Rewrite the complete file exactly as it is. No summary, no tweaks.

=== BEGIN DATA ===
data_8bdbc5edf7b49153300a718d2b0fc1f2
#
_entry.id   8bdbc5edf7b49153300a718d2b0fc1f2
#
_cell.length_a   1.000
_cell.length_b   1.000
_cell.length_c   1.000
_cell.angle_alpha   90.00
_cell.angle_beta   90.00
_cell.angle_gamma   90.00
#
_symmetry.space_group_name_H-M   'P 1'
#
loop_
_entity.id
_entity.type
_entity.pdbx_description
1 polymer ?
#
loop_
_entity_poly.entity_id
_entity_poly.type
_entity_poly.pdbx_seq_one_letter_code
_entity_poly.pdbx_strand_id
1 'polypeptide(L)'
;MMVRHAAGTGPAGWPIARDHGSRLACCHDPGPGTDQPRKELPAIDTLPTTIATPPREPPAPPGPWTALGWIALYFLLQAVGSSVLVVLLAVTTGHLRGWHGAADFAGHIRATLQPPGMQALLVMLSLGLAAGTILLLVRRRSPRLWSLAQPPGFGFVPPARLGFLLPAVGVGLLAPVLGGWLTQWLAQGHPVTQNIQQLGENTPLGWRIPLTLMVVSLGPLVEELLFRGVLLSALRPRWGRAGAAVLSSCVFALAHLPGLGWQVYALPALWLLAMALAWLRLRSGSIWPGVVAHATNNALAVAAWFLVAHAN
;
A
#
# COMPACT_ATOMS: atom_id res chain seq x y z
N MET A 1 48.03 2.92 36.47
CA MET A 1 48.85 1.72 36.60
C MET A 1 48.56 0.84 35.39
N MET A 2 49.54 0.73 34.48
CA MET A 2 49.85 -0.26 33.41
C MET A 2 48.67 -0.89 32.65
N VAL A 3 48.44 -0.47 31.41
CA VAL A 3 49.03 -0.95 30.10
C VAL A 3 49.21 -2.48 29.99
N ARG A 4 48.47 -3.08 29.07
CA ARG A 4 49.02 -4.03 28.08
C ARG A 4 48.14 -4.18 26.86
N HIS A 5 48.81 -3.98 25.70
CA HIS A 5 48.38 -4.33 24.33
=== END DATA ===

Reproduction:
data_8bdbc5edf7b49153300a718d2b0fc1f2
#
_entry.id   8bdbc5edf7b49153300a718d2b0fc1f2
#
_cell.length_a   1.000
_cell.length_b   1.000
_cell.length_c   1.000
_cell.angle_alpha   90.00
_cell.angle_beta   90.00
_cell.angle_gamma   90.00
#
_symmetry.space_group_name_H-M   'P 1'
#
loop_
_entity.id
_entity.type
_entity.pdbx_description
1 polymer ?
#
loop_
_entity_poly.entity_id
_entity_poly.type
_entity_poly.pdbx_seq_one_letter_code
_entity_poly.pdbx_strand_id
1 'polypeptide(L)'
;MMVRHAAGTGPAGWPIARDHGSRLACCHDPGPGTDQPRKELPAIDTLPTTIATPPREPPAPPGPWTALGWIALYFLLQAVGSSVLVVLLAVTTGHLRGWHGAADFAGHIRATLQPPGMQALLVMLSLGLAAGTILLLVRRRSPRLWSLAQPPGFGFVPPARLGFLLPAVGVGLLAPVLGGWLTQWLAQGHPVTQNIQQLGENTPLGWRIPLTLMVVSLGPLVEELLFRGVLLSALRPRWGRAGAAVLSSCVFALAHLPGLGWQVYALPALWLLAMALAWLRLRSGSIWPGVVAHATNNALAVAAWFLVAHAN
;
A
#
# COMPACT_ATOMS: atom_id res chain seq x y z
N MET A 1 48.03 2.92 36.47
CA MET A 1 48.85 1.72 36.60
C MET A 1 48.56 0.84 35.39
N MET A 2 49.54 0.73 34.48
CA MET A 2 49.85 -0.26 33.41
C MET A 2 48.67 -0.89 32.65
N VAL A 3 48.44 -0.47 31.41
CA VAL A 3 49.03 -0.95 30.10
C VAL A 3 49.21 -2.48 29.99
N ARG A 4 48.47 -3.08 29.07
CA ARG A 4 49.02 -4.03 28.08
C ARG A 4 48.14 -4.18 26.86
N HIS A 5 48.81 -3.98 25.70
CA HIS A 5 48.38 -4.33 24.33